Packera layneae

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Packera layneae
Layne's ragwort
Scientific classification
Kingdom: Plantae
(unranked): Angiosperms
(unranked): Eudicots
(unranked): Asterids
Order: Asterales
Family: Asteraceae
Subfamily: Asteroideae
Tribe: Senecioneae
Genus: Packera
Species: P. layneae
Binomial name
Packera layneae
(Greene) W.A.Weber & A.Löve

Senecio layneae

Packera layneae, known by the common name Layne's ragwort and Layne's butterweed, is a rare species of flowering plant in the aster family.


The plant is endemic to California, where it is only known from the western slopes of the northern Sierra Nevada foothills. Small populations are found in Yuba, Tuolumne, and Butte Counties, and in the Pine Hill Ecological Reserve in El Dorado County.[1]


Packera layneae is a perennial herb producing an erect stem or a small cluster of stems up to 70 centimeters tall. The thick leaves have wide lance-shaped blades a few centimeters long which are borne on long petioles; smaller leaves occur farther up the stems.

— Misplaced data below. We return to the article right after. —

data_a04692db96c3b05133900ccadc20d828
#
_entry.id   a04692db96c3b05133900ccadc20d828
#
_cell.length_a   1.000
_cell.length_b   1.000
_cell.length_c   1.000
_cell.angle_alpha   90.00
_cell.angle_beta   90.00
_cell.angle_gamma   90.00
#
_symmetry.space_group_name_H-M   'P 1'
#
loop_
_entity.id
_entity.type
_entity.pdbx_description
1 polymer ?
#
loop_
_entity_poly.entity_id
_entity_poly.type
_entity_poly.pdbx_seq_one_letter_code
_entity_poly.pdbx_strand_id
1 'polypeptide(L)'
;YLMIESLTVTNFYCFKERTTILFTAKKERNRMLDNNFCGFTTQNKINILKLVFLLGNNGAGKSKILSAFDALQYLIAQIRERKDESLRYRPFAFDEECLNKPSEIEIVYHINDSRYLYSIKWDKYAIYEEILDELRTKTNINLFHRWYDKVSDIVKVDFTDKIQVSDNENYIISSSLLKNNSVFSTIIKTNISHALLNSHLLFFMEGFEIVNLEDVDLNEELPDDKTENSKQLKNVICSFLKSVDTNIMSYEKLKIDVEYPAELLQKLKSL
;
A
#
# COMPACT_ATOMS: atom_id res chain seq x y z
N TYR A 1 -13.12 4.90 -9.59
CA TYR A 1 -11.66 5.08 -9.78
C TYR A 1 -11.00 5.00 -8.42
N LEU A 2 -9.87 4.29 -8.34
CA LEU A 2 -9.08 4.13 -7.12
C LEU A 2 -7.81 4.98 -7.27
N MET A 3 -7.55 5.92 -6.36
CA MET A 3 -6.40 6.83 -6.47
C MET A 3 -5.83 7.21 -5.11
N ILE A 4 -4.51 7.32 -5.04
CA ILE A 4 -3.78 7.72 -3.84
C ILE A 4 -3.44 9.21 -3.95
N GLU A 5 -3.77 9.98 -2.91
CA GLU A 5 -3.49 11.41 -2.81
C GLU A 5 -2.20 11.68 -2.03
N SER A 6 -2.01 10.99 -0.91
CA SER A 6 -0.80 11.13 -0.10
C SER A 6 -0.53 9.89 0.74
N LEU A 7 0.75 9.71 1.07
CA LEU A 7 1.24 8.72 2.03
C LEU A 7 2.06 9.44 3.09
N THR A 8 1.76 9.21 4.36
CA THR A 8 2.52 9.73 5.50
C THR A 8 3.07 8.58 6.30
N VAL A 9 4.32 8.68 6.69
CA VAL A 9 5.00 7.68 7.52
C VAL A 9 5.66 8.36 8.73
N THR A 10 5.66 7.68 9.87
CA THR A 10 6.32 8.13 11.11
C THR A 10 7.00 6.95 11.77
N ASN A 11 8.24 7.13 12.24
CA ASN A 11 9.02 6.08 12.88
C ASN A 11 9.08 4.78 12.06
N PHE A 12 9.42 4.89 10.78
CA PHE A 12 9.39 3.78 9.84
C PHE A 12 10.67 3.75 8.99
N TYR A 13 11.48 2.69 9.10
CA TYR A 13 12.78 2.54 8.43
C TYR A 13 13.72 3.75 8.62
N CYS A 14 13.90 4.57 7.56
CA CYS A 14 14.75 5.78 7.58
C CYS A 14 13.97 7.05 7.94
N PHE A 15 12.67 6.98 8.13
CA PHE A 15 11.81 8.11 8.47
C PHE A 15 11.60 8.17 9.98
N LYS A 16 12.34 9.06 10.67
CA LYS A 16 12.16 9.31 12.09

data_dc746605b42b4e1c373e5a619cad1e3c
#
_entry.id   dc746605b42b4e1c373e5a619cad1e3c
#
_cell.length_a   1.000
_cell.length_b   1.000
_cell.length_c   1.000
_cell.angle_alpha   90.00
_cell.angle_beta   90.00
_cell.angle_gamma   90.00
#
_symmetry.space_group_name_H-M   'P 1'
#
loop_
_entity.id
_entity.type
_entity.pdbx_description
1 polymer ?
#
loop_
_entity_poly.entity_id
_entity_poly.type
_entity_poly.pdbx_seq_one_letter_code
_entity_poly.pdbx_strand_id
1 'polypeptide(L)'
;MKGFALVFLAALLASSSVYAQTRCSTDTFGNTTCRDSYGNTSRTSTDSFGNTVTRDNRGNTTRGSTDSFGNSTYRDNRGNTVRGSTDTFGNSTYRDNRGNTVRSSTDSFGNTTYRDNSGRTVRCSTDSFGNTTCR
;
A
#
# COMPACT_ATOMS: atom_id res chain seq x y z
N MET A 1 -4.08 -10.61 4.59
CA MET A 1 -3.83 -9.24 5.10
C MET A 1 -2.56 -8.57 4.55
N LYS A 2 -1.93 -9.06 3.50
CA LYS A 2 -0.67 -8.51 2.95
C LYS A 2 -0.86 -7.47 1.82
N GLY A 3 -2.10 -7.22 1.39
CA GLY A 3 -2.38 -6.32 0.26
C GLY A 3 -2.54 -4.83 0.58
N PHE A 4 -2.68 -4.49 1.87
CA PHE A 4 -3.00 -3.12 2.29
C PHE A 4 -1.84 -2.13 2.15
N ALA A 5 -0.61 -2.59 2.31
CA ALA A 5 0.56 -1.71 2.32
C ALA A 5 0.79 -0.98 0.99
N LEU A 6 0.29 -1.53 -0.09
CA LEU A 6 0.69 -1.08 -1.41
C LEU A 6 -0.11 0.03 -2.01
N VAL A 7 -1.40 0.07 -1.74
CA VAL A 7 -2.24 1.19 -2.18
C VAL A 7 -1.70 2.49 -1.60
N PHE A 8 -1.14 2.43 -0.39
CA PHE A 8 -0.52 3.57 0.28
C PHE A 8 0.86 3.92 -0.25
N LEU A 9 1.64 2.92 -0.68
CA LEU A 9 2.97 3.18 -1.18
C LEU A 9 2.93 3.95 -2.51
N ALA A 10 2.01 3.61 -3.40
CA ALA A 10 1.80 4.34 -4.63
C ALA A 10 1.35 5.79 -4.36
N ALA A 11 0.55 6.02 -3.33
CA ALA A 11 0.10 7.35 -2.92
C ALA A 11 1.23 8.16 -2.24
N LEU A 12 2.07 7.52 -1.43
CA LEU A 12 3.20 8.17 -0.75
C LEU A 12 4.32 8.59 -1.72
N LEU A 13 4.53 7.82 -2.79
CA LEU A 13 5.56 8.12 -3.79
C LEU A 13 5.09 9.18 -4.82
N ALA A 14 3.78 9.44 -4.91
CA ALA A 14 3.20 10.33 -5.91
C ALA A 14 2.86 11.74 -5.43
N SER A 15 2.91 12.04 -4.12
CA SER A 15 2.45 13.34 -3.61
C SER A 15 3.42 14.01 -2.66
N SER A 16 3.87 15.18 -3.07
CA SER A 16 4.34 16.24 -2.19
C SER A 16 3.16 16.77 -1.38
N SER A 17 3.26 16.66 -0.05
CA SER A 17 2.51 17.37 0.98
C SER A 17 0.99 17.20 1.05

The inflorescence bears several flower heads containing many yellow disc florets and several narrow yellow ray florets each up to 1.6 centimeters long.


Packera layneae grows in cismontane chaparral and oak woodlands habitats of the California Interior chaparral and woodlands ecoregion, often on serpentine soils and weathered gabbro.


The plant faces several threats and was federally listed as a threatened species in 1996.[2]

The plant grows in chaparral and woodlands habitats that are dependent on a fire ecology of periodic wildfires. Fire suppression efforts alter available sunlight for germination and ongoing growth, and delay the natural 'biomass maintenance' of all plants in this ecosystem.[2] Other threats include development, mining, off-road vehicle use, grazing, and the increasing presence of invasive plants.[2][3]

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